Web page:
Eat more nutritious foods in the right proportions.
It’s easy to have a healthy diet when you know how.
My Healthy Plate
We need to eat a wide variety of foods in the right amounts to meet our daily nutritional needs. Eating healthier, balanced meals does not have to be complicated.
My Healthy Plate is an easy-to-understand visual guide, designed by the Health Promotion Board. It helps you adopt healthier eating habits, which in turn can help you better manage your weight and ward off chronic diseases.
Quarter, Quarter, Half is an easy way to remember the right proportions of each food group in a well-balanced meal. Here’s how:
- Fill Quarter plate with wholegrains
- Fill Quarter plate with good sources of protein
- Fill Half plate with fruit and vegetables
If you are unable to find a meal that fits the Quarter, Quarter, Half proportions, you can make up the missing food groups in your next meal.
Following My Healthy Plate is easy, with our Quarter, Quarter, Half song!
Explore the sections of My Healthy Plate
Click on each food group section to learn more
Quarter plate of Wholegrains
Wholegrains are rich in nutrients because they are not over-processed and still keep their original form.
Refined grains such as white rice and white bread have been processed which results in the loss of valuable nutrients.
What do wholegrains provide?
Wholegrains are filled with vitamins B and E, minerals such as iron, zinc and magnesium, phytochemicals and dietary fibre. Click here for more information about wholegrains.
What are the benefits of eating wholegrains?
Eating wholegrains can help you with weight management by keeping you feeling full for longer, which helps prevent overeating. Having wholegrains as part of your meal plan can also help lower your risk of developing chronic diseases such as heart diseases, diabetes and certain cancers in the long run.
2 slices of wholemeal bread
½ bowl* of wholegrain noodles, beehoon or spaghetti
4 plain wholemeal crackers
½ bowl* of brown or red rice
⅔ bowl* of uncooked oatmeal
*1 Rice Bowl
A Quarter plate of wholegrains is about 2 servings of carbohydrates. Having a Quarter plate of wholegrains at each meal will meet the daily recommended intake of 5 to 7 servings of carbohydrates.
Add wholegrains gradually
Start small – replace half of your white rice with brown rice; or simply aim to incorporate wholegrains into your meal once a week for a start, and slowly work your way up.
Try different types of wholegrains
There is more to wholegrains than just brown rice and wholemeal bread. Try oats, black glutinous rice, wholegrain noodles, whole-wheat pasta, buckwheat soba, barley, millet and quinoa too! Once you get accustomed to the subtle nutty taste of wholegrains, you will appreciate how wholegrains can add interesting textures to your meals or dishes!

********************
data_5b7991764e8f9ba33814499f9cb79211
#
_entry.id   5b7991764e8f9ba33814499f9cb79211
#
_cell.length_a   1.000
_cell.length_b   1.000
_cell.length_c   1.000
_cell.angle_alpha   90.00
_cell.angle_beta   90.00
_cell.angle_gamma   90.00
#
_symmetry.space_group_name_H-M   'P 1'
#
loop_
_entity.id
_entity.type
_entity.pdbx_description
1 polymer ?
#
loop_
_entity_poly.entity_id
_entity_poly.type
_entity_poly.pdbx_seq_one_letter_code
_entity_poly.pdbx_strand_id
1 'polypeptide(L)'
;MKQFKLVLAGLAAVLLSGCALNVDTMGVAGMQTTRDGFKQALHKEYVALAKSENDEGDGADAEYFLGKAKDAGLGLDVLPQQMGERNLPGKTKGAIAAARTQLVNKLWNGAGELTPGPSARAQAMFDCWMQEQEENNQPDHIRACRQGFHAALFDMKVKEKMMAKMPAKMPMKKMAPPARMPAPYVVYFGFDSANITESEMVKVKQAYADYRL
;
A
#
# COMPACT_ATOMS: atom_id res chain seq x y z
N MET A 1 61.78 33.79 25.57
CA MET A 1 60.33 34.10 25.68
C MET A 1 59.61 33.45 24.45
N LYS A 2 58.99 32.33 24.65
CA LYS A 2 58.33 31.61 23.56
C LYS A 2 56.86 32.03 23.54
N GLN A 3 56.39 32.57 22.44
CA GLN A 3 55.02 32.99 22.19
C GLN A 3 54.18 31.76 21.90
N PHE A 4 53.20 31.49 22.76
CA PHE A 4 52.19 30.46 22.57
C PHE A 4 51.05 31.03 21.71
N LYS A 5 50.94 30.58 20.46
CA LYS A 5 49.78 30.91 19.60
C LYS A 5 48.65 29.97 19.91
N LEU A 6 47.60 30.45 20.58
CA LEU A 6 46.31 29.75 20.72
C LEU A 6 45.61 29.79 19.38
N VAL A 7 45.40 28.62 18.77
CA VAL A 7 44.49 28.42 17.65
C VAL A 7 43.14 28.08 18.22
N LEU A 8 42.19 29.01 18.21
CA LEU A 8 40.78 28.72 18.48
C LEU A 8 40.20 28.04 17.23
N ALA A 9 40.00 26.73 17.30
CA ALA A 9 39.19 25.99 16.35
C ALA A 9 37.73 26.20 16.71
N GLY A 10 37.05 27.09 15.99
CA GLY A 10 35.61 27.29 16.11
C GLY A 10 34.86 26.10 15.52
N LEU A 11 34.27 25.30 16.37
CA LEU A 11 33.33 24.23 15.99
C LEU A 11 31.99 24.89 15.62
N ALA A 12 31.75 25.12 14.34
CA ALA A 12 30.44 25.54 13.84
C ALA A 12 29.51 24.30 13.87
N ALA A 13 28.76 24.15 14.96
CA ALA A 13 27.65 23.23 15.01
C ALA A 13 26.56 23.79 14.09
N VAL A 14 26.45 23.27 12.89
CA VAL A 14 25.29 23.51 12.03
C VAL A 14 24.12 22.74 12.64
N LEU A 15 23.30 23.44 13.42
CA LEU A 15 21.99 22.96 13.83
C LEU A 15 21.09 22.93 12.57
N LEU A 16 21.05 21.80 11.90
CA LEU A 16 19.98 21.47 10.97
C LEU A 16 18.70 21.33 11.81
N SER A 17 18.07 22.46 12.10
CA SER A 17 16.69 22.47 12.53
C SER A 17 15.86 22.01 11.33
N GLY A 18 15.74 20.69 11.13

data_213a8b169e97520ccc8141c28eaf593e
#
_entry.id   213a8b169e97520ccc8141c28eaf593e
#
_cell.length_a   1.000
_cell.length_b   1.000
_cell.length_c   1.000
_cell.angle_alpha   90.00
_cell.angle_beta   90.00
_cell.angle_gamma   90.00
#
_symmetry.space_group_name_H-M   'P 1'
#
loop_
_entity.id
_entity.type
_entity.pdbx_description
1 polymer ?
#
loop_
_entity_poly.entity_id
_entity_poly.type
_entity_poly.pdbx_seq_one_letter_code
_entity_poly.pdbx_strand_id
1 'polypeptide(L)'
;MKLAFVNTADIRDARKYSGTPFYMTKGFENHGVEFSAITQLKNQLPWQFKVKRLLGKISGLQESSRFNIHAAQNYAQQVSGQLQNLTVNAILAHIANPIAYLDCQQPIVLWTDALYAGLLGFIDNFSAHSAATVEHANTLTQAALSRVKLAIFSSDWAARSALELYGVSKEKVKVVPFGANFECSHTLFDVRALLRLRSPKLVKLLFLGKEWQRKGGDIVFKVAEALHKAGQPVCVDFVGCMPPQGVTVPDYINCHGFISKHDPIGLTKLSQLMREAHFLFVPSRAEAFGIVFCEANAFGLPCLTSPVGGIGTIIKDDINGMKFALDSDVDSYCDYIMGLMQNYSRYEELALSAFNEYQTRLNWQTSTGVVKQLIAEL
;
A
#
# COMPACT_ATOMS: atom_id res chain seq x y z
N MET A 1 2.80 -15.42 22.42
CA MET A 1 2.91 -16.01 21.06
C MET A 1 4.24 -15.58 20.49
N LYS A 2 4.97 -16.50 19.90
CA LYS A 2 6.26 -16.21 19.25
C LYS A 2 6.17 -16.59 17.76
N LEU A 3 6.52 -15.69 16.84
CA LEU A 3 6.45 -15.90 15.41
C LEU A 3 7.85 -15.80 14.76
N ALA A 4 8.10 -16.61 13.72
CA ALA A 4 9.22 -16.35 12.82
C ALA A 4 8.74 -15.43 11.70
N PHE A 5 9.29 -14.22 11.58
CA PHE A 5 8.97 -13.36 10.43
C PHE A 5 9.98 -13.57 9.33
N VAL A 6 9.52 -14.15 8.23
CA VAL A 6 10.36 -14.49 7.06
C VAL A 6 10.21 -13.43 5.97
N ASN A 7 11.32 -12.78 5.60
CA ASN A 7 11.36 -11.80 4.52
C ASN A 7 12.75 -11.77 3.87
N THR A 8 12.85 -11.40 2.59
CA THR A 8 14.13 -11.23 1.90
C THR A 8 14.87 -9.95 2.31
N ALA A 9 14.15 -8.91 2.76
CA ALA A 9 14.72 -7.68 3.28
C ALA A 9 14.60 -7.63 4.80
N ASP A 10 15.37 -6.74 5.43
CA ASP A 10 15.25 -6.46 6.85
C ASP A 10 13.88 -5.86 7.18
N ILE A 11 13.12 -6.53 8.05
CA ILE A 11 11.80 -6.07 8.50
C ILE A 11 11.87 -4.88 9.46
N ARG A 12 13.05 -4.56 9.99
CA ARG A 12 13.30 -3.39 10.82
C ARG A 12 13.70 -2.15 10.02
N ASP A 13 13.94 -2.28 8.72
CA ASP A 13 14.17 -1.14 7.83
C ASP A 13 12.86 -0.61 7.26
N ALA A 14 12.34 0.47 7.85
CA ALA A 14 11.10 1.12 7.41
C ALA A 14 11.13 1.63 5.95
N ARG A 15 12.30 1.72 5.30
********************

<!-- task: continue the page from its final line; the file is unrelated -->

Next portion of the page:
Keep a lookout for wholegrain options
Look out for food products with the “Higher in Wholegrains” Healthier Choice Symbol when you do your grocery shopping. Keep your eyes peeled for eateries and food stalls with the “Wholegrain options available here” decal as they provide items like brown rice, brown rice beehoon or wholegrain chapati.
Quarter plate of protein (meat and others)
Poultry, red meat, fish, seafood, eggs, and dairy products such as milk, yoghurt and cheese are some examples of protein. Plant-based protein such as soy milk, tofu, tempeh, nuts, beans and legumes are good protein sources too.
What do protein provide?
Protein sources are packed with vitamins and minerals such as iron, vitamin B and zinc. Fish also provide beneficial fats like Omega-3 fatty acids.
What are the benefits of eating protein?
Protein is the building block of almost everything in your body. It helps to build and repair body tissues and regulate bodily functions. That’s why you need protein in your diet to help keep your muscles, bones, organs, skin and nails healthy.
1 palm-sized piece of meat, fish or poultry
2 cups* of reduced-fat milk
2 small blocks of soft beancurd
5 medium prawns
¾ cups* of cooked pulses (peas, beans, lentils)
A Quarter plate of meat and others is about 1 serving of protein. Having a Quarter plate of protein at each meal will meet the daily recommended intake of 2 to 3 servings of protein.
Seniors aged 50 and above should aim for 3 servings of protein daily to show down the loss of muscle mass and muscle function.
Half plate of fruit & vegetables